"Shell shock" was based on the assumption that the problem was due to repeated loud bangs.

"Battle fatigue" was an inaccurate euphemism which suggests that it can only happen to soldiers in battle and not to e.g. civilian emergency responders. "Fatigue" also suggests that it will go away with a good night's sleep.

"Operational exhaustion" ditto.

"Post traumatic stress disorder" may be inelegant, but it is the only one in your list that is a precise description of the problem.

Paul Johnson 1

History of this terminology

The "master" and "slave" terminology goes back a lot further than RFCs. It was used to describe the operation of the Decca radio navigation beacons back in 1945.


Creaky systems 'cost lives': Health secretary Matt Hancock pledges to solve NHS IT woes

Paul Johnson 1

How to solve this

The standard government approach to this kind of problem is to hire a big company, set a budget and delivery date, watch the delivery date come and go, throw more money at it in the hope of rescuing the sinking project, and finally publish a report saying that the project was doomed from the start by lack of good requirements. If we are really unlucky then the project will get as far as an attempted roll-out where the entire NHS switches over on D-Day, with total chaos when the IT goes TITSUP. We will never get a working IT system using this approach.

Instead the central government should set interoperability standards and then require IT suppliers to demonstrate actual interoperability with each other before giving them the green tick of approval. That way each hospital, GP surgery or NHS Trust can update its own computers in its own time, training staff and managing the transitions as they go, while still ensuring that the end result is a broader system that works. That is how the Internet was created, so we know that we can produce a planet-wide IT system like that.

Now you can tell someone to literally go f--k themselves over the internet: Remote-control mock-cock patent dies

Paul Johnson 1

Patent not patient

I read this as "patient dies" not "patent dies".

'Oh sh..' – the moment an infosec bod realized he was tracking a cop car's movements by its leaky cellular gateway

Paul Johnson 1

Stingray list?

So if I'm understanding it correctly, these things are Stingrays or similar devices (https://en.wikipedia.org/wiki/Stingray_phone_tracker). The EFF has been trying to find out about police using these devices, as their ability to spy on individuals without a warrant is a matter of concern. https://www.eff.org/search/site/stingray

Oh my Tosh, it's only a 100TB small form-factor SSD, SK?

Paul Johnson 1

How many electrons per bit?

"Quad level" is a misnomer: with 4 bits per cell, that actually means 16 levels for the electronics to distinguish. So with 16 levels and the cells getting ever tinier, how many electrons does each cell store? Divide that by 16, and you know how many electrons are used to store each bit. Does anyone know what the number is?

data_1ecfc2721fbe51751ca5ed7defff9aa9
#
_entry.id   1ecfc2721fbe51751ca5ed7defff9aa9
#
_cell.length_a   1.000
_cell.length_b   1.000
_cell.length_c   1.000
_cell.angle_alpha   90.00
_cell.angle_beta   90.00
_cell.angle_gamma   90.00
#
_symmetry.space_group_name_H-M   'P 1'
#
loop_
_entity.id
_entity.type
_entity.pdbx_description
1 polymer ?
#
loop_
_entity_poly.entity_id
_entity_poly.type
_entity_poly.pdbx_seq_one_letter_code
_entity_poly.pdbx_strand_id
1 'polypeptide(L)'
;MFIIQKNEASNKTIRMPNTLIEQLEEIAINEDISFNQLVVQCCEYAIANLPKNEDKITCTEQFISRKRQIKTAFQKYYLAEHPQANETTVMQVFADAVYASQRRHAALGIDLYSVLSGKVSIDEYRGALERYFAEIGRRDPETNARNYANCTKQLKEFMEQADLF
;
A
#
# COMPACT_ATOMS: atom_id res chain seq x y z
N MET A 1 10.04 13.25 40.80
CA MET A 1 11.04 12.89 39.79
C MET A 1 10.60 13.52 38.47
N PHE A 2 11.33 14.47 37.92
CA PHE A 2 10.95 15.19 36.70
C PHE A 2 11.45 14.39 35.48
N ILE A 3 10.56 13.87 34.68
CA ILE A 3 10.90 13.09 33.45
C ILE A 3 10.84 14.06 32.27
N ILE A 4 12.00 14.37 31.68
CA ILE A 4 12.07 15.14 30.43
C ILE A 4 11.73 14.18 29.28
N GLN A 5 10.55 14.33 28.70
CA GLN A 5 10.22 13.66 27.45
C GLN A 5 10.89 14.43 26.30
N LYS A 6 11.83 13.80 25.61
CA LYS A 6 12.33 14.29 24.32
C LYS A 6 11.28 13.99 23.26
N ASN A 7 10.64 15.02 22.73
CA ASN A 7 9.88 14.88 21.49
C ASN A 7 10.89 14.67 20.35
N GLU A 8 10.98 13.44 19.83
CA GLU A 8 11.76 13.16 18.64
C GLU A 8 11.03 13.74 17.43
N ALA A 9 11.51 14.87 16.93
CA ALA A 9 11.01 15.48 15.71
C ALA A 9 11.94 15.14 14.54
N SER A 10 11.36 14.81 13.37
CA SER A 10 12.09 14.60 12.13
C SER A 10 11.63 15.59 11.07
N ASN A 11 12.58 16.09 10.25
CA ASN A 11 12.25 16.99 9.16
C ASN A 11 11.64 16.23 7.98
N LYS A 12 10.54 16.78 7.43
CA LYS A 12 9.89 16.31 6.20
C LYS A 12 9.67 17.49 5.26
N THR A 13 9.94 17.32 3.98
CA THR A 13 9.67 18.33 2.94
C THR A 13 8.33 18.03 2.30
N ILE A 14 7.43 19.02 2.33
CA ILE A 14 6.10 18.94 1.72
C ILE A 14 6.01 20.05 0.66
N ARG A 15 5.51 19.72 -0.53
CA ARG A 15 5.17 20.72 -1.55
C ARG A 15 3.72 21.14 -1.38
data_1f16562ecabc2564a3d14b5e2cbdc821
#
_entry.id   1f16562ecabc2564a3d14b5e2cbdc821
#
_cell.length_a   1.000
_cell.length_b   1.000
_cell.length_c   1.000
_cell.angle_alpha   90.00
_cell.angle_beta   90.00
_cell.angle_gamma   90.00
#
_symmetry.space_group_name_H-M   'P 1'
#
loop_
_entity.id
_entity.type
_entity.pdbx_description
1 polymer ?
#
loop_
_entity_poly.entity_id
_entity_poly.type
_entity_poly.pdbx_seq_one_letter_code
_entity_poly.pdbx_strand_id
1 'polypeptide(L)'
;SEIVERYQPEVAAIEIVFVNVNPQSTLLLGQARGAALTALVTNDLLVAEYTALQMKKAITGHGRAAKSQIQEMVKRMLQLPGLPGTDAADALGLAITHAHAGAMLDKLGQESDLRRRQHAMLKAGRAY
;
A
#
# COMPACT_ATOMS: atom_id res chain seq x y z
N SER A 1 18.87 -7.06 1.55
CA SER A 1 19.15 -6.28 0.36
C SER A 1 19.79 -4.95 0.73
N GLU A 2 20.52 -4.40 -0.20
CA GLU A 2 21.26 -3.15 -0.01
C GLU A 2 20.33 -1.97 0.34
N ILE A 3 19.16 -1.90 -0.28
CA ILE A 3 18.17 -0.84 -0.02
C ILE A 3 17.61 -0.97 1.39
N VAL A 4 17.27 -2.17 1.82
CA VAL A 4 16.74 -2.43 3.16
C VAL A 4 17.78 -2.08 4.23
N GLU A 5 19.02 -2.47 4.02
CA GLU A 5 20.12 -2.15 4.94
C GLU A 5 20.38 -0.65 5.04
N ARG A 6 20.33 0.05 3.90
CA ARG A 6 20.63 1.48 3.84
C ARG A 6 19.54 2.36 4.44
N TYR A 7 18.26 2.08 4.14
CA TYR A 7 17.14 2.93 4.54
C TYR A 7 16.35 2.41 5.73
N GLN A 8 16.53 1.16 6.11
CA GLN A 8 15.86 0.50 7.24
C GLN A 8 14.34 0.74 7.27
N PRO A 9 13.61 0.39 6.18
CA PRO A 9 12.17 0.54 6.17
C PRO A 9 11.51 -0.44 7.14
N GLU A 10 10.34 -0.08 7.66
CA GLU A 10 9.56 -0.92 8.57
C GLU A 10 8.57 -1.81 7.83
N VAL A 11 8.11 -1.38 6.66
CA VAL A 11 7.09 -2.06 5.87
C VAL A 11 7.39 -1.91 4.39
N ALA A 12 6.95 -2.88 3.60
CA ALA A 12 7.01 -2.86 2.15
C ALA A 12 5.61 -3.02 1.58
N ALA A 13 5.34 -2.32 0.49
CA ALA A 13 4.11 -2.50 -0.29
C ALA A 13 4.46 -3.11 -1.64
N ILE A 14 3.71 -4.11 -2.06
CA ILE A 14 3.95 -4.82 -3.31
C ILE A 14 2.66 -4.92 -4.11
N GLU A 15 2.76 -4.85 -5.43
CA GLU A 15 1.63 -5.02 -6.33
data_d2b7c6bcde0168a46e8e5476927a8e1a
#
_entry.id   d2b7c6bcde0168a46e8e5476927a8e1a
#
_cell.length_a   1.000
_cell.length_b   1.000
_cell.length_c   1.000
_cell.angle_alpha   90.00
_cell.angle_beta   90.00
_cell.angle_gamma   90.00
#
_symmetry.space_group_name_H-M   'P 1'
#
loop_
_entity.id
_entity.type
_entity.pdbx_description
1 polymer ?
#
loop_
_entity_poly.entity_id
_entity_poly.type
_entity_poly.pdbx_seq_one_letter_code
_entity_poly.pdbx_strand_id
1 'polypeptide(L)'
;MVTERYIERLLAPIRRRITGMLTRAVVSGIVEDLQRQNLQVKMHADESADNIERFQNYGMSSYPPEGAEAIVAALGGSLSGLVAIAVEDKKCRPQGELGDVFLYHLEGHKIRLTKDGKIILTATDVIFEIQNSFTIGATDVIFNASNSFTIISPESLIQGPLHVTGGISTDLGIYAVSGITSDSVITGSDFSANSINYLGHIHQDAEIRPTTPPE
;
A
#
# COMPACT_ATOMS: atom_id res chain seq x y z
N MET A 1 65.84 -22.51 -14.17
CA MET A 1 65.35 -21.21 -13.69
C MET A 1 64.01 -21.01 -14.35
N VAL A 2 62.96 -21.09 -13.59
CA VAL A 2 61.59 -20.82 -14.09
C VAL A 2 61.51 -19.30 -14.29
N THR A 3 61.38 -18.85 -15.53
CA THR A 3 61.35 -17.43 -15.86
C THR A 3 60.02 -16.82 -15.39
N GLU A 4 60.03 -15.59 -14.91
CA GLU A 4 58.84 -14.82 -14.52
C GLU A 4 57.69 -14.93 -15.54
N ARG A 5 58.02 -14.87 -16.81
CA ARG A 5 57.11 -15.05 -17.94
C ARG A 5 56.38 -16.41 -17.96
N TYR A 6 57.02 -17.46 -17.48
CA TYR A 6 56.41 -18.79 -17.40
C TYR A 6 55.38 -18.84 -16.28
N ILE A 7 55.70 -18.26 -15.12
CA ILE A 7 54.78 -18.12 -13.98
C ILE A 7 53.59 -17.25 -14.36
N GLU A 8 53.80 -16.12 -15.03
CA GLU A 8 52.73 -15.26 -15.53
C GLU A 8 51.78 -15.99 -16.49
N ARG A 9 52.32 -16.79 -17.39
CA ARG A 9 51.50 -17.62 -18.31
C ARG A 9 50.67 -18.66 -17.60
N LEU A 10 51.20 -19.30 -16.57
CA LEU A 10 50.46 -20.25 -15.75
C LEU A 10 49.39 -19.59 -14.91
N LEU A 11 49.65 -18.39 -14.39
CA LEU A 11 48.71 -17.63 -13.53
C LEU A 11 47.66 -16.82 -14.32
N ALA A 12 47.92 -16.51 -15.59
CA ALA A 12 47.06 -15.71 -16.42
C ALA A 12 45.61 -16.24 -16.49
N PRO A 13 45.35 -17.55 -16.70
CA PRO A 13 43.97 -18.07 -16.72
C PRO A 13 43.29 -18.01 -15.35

IPv6: It's only NAT-ural that network nerds are dragging their feet...

Paul Johnson 1

Re: If past ipv6 articles are anything to go by...

Actually IPv6 will reduce router memory load. The IPv4 space is heavily fragmented. IPv6 will be much less fragmented, so routing tables will have much fewer entries.

The issue with bandwidth efficiency is not significant. While it is true that there are some tiny packets flying around (ssh sessions spring to mind, with each keypress generating two packets), they don't make a big dent in the overall bandwidth because once the bandwidth goes up the data can be chunked, and the high bandwidth applications like video streaming already use big packets anyway.

US taxman wants AI to do the security checks it seemingly can't do itself

Paul Johnson 1

I disagree: this is becoming routine and the IRS should be doing it as well.

Google for "AI fraud detection" and you get a lot of hits. Its becoming standard. See https://en.wikipedia.org/wiki/Data_analysis_techniques_for_fraud_detection for more details.

UK.gov outsourcers must prove their 'social value' to win contracts

Paul Johnson 1

The reason why companies like Carillon and Capita exist is that getting a contract with the government, or indeed any large organisation, involves a certain amount of hoop-jumping. The Purchasing dept in any such organisation simply cannot be allowed to make it up as they go along, so they have rules and procedures for evaluating bids and choosing the winner. So far so logical.

However this means that the company most likely to win the business is the one that knows its way around the bid process of the customer, and has also previously spent time and money building a relationship with the people running the process. This doesn't mean anything corrupt; you just have someone visit the prospect with a Powerpoint deck and spend some time listening to the people who will make the decision. Then you can fine-tune your bid to address their personal concerns as well as the formal requirements.

Unfortunately the upshot of all this is that the winners are people who's core competence is generating winning bids, not doing the actual work.